Built environment policies essential for rebalancing the UK economy, CIOB tells MPs
The CIOB Guide to the Built Environment is accompanied by a specially commissioned report, The Real Face of Construction, which explains the increasing complexity and sophistication of the sector and its broad reach across Government departments from hospitals, schools, prisons, housing and urban planning to major transport and energy projects such as Crossrail or Hinkley Point B.
The CIOB warns against short term policies, calling for holistic strategies to tackle some major 21st century challenges: reducing carbon emissions, protecting against climate change and creating flexible and longer-lasting structures that can be more easily adapted to the changing needs of generations.
Key challenges for Government and industry include:
· Tackling the shortage of skilled UK workers, which could slow down projects that are important for economic recovery. Nearly 20% of the industry’s workforce is set to retire within the next 5 to 10 years, while enrolment in construction degree courses and apprenticeships is in decline.
· Using construction as a driver of local growth. London currently accounts for a disproportionate 20% of all work; the industry could provide jobs that directly benefit local communities in other parts of the UK, particularly in areas of high unemployment.
· Meeting international climate change commitments of reducing carbon emissions by 80% (from the 1990 baseline).
The Real Face of Construction seeks to raise awareness of the sector’s giant reach into the economy: including inputs from supporting sectors, construction accounts for 15.3% of GDP, employs 3 million people and contributes £250 billion to UK plc.
The report also demonstrates that wide variations in regional performance and output have occurred since the 2007 recession, indicating the need for careful, integrated policy making at a local, regional and national level.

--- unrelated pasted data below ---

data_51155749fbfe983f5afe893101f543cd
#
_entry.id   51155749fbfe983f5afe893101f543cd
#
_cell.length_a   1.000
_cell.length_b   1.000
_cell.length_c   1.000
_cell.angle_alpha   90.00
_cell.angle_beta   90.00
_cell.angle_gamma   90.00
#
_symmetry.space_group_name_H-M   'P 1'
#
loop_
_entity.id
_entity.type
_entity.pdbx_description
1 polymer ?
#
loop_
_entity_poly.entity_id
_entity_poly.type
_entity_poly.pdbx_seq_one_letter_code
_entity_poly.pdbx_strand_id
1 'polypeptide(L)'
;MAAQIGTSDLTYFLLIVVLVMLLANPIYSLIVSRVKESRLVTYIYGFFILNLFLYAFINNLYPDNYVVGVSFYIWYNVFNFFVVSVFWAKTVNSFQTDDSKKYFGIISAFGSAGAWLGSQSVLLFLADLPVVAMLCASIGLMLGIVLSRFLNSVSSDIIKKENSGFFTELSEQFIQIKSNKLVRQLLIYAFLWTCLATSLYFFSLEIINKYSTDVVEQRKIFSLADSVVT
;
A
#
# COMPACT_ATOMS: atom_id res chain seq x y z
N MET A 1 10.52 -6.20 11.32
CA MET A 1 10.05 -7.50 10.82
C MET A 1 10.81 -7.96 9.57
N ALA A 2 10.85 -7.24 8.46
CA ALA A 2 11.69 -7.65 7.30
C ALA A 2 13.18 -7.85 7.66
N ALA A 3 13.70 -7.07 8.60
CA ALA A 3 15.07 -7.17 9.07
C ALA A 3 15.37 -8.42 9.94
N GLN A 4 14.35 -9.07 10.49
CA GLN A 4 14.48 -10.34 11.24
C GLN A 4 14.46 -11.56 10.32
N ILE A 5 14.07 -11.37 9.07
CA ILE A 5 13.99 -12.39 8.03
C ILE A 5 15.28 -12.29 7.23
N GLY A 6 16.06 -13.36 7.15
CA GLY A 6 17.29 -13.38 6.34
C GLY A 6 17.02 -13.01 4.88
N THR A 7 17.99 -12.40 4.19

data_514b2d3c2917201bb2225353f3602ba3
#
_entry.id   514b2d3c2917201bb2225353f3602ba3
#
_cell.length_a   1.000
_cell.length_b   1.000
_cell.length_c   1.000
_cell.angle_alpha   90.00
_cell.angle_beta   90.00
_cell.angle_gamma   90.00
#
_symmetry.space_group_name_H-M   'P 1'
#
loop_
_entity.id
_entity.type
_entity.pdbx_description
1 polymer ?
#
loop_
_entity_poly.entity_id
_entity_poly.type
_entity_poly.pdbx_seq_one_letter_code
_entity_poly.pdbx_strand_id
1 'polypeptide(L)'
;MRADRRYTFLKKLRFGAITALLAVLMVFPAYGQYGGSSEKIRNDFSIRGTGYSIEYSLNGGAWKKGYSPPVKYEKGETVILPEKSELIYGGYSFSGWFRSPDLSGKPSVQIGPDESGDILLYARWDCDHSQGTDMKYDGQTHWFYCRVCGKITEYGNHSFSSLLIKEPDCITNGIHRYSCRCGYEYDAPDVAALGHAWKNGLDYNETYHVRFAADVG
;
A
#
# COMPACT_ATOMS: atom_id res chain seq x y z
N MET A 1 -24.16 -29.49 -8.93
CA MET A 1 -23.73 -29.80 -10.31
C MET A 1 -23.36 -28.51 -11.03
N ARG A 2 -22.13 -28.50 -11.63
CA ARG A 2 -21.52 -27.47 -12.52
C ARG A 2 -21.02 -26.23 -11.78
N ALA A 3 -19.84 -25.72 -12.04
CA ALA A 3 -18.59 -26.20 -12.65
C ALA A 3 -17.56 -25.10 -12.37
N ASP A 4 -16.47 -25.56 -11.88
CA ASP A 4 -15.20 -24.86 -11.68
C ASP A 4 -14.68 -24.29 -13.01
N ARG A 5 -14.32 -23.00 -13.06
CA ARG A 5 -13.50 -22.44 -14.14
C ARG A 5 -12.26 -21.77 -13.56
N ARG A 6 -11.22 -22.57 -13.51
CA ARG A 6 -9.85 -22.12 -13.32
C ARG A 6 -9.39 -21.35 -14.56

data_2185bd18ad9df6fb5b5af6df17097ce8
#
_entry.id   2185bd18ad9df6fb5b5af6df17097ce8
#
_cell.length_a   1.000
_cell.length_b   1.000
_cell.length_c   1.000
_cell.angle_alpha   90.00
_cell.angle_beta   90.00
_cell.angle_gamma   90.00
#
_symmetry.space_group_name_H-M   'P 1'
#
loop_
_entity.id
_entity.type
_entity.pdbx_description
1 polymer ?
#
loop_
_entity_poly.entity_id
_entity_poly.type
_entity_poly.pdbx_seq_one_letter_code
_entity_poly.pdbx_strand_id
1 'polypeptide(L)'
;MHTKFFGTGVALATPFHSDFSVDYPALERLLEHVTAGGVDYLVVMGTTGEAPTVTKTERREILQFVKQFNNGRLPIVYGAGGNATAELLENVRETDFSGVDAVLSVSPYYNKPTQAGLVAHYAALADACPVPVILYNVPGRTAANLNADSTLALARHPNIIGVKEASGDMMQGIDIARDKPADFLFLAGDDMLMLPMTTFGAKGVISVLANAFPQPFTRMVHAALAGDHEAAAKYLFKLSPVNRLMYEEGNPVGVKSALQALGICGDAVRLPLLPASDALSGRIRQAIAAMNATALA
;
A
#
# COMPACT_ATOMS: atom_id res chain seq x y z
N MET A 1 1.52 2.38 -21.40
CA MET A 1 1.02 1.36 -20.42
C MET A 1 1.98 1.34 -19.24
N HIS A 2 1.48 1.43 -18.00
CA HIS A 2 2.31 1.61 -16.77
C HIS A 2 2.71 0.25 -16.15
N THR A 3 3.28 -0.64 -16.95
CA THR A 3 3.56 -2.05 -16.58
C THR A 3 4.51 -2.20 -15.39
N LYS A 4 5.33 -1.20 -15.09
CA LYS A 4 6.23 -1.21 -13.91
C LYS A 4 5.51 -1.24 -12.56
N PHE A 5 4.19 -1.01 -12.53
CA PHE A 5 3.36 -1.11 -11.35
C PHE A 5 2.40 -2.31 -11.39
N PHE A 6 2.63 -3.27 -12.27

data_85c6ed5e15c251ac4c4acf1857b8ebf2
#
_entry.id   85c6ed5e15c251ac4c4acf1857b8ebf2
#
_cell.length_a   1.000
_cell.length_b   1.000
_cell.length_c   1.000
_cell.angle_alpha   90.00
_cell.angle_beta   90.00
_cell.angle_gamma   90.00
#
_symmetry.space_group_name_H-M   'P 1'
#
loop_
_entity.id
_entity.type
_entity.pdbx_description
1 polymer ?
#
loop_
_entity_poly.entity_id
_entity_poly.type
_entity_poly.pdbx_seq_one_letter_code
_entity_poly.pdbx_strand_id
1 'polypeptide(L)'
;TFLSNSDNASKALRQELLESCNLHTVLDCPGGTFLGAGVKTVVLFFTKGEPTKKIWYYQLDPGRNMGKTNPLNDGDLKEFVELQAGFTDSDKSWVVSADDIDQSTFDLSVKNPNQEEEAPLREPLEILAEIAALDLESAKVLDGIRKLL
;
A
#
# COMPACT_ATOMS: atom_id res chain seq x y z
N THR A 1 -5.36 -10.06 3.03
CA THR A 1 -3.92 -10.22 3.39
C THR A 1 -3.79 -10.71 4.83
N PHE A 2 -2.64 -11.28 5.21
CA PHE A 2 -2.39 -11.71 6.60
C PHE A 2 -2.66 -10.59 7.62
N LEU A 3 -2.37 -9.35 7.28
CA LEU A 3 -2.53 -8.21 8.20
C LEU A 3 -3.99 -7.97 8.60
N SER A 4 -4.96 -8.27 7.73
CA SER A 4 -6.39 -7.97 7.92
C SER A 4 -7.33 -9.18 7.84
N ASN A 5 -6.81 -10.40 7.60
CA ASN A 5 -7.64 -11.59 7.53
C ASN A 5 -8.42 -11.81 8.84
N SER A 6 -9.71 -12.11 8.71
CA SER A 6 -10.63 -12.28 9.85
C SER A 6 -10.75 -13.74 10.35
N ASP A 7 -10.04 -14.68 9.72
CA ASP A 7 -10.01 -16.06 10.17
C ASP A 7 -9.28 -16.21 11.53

The CIOB’s Guide to the Built Environment and Real Face of Construction report are being sent to MPs and prospective parliamentary candidates to brief them on the socio-economic importance of construction as well as bring them up to speed with how the industry works. The suite of documents will be formally launched at each of the three main party conferences.
Chris Blythe, Chief Executive of the CIOB said: “Construction is often simplistically viewed in terms of employment statistics and visible work on building sites, but this overlooks the increasingly high-tech nature of an industry that is leading on innovation and contributing directly to national productivity.
“The quality of our buildings has a lasting impact on the wellbeing of individuals and communities across all regions and sectors.
“Much political and media attention focuses on house building and, while this is an extremely important issue, it actually accounts for a minority of total UK construction output. We would like to see discussions become integrated into a much wider agenda. The decisions made today will be felt for decades and generations.”
To download a copy of the guide and the report go to policy.ciob.org
NOTES TO EDITORS
The Chartered Institute of Building is at the heart of a management career in construction.
We are the world's largest and most influential professional body for construction management and leadership. We have a Royal Charter to promote the science and practice of building and construction for the benefit of society, and we’ve been doing that since 1834. Our members work worldwide in the development, conservation and improvement of the built environment.
We accredit university degrees, educational courses and training. Our professional and vocational qualifications are a mark of the highest levels of competence and professionalism, providing assurance to clients and other professionals procuring built assets.
Further information is available by contacting Saul Townsend on email@example.com or +44 (0) 1344 630 766.
Construction GDP at 15.3%
The question of the size of construction as a percentage of the economy rests on the difference between the net contribution of construction as an on-site activity only (i.e. the last stage in a process of assembly), and the share of the production of the built environment as a final good. Construction value added represents 7.4% of all value added, a concept used to establish the total size of the economy, avoiding counting the inputs into the construction process from other sectors such as manufacturing, real estate, etc. When you take these inputs into account the value of construction output (i.e. GDP) increases. As the size of the economy remains the same, the result is that construction is 15.3% of the economy.
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